More and more people are turning to Twitter for their up-to-the-second reports of news, entertainment and celebrity gossip, but is the service dominated by a small group of 20,000 or so people as claimed by Joe Hagan in NYMag? Sort of.
Last month Twitter reached a milestone of 100 million active users – quite an achievement, but how information disseminates through the service is still a mystery to many. However, a study from S. WU et al over at Yahoo Research tries to explain how the news and information trickles down to each user through tweets and retweets, and who were creating the content at the top.
The study found that there are around 20,000 elite tweeters that produce about half the tweets in any one person’s timeline at a given time. That is quite an exclusive group as it makes up only 0.05% of the Twitter userbase, but they are the ones creating the quality content that people want to read and share. These 20,000 users do not create 50% of the total tweets on Twitter – Twitter publishes 200 million tweets per day – but are the ones that are hyperconnected to everybody through only a few short steps. Most people on Twitter only have a few (anecdotally normally less than 100) followers that their 140 character messages are broadcast to, but this small group of celebrities and bloggers have thousands or even millions of followers to whom they can disseminate a message.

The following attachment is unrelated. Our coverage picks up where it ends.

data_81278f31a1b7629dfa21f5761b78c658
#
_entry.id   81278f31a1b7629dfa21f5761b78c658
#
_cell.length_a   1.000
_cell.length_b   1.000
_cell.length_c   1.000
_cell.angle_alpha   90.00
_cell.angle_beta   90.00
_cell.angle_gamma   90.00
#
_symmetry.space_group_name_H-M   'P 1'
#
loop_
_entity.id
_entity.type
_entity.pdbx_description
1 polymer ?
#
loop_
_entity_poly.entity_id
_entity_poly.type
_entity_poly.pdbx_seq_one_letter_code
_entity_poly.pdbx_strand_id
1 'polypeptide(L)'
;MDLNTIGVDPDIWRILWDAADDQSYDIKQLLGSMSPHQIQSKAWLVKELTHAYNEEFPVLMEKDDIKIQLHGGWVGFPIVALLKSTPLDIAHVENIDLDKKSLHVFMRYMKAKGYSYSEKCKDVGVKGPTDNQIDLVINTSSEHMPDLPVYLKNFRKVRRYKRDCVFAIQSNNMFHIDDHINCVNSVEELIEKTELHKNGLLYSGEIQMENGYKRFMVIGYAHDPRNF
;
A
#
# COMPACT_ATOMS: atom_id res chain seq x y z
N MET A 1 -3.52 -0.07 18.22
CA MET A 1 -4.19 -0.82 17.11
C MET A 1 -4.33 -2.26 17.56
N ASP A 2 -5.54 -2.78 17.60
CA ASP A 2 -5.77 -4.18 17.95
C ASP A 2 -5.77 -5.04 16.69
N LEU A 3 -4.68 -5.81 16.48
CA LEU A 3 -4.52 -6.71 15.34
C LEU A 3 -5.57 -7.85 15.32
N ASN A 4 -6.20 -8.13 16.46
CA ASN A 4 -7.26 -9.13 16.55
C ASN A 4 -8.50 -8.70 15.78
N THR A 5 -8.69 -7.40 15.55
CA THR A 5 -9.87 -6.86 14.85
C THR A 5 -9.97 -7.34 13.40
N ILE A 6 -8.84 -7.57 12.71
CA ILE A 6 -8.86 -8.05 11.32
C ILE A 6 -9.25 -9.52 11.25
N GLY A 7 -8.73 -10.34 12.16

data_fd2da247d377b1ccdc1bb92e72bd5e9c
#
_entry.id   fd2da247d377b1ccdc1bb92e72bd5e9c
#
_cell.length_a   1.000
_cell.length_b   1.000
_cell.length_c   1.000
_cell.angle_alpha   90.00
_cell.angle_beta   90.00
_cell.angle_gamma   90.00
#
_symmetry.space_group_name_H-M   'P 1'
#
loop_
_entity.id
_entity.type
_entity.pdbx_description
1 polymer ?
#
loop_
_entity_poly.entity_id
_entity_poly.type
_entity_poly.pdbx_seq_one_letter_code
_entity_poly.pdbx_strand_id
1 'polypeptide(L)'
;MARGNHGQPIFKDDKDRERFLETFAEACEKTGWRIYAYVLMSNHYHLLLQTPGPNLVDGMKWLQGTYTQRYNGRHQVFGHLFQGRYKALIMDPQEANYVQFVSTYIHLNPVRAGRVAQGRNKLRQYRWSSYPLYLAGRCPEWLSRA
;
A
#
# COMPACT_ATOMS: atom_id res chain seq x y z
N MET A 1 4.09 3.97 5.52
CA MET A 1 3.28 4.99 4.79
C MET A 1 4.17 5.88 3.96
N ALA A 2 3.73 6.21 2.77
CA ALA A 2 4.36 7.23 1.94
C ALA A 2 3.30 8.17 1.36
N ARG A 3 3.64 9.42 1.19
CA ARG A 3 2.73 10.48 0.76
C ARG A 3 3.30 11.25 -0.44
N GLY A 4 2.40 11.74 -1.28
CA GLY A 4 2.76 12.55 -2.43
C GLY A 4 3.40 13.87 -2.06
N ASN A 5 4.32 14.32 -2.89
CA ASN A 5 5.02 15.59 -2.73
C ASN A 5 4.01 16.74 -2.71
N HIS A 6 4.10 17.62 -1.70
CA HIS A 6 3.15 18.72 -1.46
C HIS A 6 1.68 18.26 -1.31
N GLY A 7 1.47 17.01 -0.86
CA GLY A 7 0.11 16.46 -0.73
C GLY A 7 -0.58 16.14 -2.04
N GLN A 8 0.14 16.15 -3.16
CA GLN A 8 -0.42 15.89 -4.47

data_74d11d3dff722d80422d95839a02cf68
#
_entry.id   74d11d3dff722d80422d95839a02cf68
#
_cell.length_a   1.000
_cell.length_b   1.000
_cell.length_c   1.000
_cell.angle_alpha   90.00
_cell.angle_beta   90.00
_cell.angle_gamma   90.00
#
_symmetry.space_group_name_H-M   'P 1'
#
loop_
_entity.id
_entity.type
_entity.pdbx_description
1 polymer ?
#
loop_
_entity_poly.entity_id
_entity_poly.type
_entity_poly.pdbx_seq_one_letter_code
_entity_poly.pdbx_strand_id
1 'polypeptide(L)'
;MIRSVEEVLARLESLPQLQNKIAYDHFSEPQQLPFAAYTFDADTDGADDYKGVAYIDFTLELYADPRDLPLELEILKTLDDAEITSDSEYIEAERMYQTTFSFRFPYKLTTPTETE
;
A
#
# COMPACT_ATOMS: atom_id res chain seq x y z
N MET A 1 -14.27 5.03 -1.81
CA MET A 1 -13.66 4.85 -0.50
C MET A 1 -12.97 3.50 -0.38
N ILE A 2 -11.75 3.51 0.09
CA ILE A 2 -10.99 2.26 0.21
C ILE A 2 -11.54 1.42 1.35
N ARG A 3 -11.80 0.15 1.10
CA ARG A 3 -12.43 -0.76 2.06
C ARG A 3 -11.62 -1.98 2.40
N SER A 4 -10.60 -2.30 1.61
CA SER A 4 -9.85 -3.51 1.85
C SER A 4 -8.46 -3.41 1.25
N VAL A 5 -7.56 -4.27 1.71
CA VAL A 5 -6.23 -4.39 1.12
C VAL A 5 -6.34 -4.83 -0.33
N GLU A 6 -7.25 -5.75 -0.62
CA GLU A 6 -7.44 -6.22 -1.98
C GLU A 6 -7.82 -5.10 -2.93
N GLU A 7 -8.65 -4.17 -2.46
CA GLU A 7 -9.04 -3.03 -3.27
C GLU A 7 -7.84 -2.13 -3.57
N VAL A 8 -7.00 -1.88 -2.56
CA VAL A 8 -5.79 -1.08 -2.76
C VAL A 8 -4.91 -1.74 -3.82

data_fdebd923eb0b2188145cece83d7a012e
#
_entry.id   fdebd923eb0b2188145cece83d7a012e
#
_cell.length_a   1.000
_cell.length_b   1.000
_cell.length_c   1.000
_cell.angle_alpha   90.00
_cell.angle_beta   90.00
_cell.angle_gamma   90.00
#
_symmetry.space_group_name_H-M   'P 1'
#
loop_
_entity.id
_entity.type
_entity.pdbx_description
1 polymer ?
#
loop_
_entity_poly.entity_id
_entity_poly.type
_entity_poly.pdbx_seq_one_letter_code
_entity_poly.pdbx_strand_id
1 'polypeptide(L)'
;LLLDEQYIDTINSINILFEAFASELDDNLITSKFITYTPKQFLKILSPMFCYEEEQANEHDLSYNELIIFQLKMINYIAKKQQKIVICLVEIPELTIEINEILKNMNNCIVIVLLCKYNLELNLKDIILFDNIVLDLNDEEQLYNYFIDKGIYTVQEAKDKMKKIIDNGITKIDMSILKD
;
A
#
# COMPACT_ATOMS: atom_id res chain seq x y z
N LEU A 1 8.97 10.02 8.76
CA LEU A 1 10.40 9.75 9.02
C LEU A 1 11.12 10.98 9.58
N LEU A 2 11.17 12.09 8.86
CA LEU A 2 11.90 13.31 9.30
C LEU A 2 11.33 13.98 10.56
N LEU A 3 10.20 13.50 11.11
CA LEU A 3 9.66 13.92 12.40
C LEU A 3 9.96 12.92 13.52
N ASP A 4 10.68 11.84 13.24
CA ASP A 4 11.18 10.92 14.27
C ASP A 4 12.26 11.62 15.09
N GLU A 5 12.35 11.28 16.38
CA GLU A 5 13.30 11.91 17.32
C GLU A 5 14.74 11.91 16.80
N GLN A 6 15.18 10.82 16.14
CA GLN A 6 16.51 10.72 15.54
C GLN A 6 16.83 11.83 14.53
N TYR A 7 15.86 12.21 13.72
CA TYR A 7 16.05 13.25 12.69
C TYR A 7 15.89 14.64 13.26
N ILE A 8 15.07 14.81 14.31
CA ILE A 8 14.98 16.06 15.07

The importance of these “leaders” can be overestimated, however, as whilst they are the ones at the top sharing information, it is the discussions between people’s own friends (real and digital) that adds colour and depth. Information may still be distributed in a relatively top-down manner, but consumption has broadened to include discussion.